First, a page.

Headline CPI inflation held more or less steady in October, with a 0.4% increase, much the same as in September, although the monthly increases annualize to 4.7% and 5.4% per year for September and October, respectively. The slight increase in annualized headline inflation was more than all else due to a bounce in gasoline prices after three months of sharp declines there.
More closely watched by the markets is “core inflation,” inflation for consumer items other than food and energy. Core inflation slowed noticeably in October, posting a 0.3% increase (3.3% annualized) after September’s rise of 0.6% (7.1% annualized). Both goods and services prices moderated in October. In fact, core goods prices actually declined, posting a -0.4% change (-4.5% annualized), after no change (0.2% annualized) in September.
The decline in core goods prices is something we had been expecting. We thought that the goods price increases seen in late-2021 and early-2022 mostly reflected congestion at LA ports late last year, so that as that congestion eased, goods prices would peak then reverse some or most of their congestion-driven increases. Goods price inflation has been easing over most of 2022, and our hope and expectation is that the widespread goods price declines seen in October are a taste of what is to come in the months ahead.
Not included in core inflation but continuing the theme of declining goods prices, prices of meats and fresh fruits and vegetables declined in October. Overall, food price inflation moderated somewhat from 0.8% (9.8% annualized) in September to 0.6% (7.5% annualized) in October.
Prices for food services (e.g., restaurants) did NOT moderate in October, registering a 0.9% gain (11.9% annualized) in October, the same as in September. Continuing that theme, the moderation in “core” services inflation in October was also much milder—and less reassuring—than that for goods. Core services registered a 0.5% increase (6.3% annualized) in October, down from 0.8% (9.9% annualized) in September.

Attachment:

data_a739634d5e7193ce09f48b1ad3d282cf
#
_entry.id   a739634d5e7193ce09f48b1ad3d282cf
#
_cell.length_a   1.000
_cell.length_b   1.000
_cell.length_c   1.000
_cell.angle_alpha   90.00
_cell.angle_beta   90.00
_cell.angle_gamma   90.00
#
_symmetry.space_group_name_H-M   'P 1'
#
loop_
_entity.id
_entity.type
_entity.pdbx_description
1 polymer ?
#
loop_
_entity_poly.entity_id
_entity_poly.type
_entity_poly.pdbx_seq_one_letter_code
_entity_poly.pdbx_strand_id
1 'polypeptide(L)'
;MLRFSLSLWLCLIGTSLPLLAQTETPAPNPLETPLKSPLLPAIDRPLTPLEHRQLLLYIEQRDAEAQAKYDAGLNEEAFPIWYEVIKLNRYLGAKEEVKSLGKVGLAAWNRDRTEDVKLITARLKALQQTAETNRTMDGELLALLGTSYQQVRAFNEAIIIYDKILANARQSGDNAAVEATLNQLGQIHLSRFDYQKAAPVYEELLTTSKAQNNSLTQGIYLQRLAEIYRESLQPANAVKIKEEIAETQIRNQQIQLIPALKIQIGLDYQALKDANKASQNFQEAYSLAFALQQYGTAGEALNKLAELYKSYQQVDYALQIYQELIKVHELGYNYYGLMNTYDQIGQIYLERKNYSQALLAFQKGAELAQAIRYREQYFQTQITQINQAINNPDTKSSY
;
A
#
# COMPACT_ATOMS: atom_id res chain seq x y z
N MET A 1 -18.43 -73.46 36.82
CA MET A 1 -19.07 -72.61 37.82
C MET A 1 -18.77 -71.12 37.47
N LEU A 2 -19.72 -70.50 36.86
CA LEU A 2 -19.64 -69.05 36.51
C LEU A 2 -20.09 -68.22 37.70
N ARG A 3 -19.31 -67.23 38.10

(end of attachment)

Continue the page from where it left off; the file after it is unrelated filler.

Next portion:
Much expected was a sharp decline in health insurance costs, from +2.1% in September to -4.0% in October. Apparently, the Bureau of Labor Statistics measures health care costs in terms of insurers’ profits. Profits were up for most of 2020/2021 and down for most of 2021/2022, resulting in high health insurance inflation for the 12 months through September and likely substantially negative prints for October and the months to come.
Similar “technical” factors worked to hold UP inflation for renters’ and homeowners’ shelter costs. These rose 0.7% and 0.6%, respectively, in October (8.7% and 7.7% annualized), despite widespread reports of falling home prices and rents “on the ground.”
In other service sectors, price performance was scattered, with some slowing markedly, others not. Overall, again, core services inflation fell only slightly in October, and more moderation there is necessary before anyone can declare victory over inflation. Still, while we have a ways to go, the October CPI data were an encouraging step toward price stability or even a reversal of the inflation of the past year.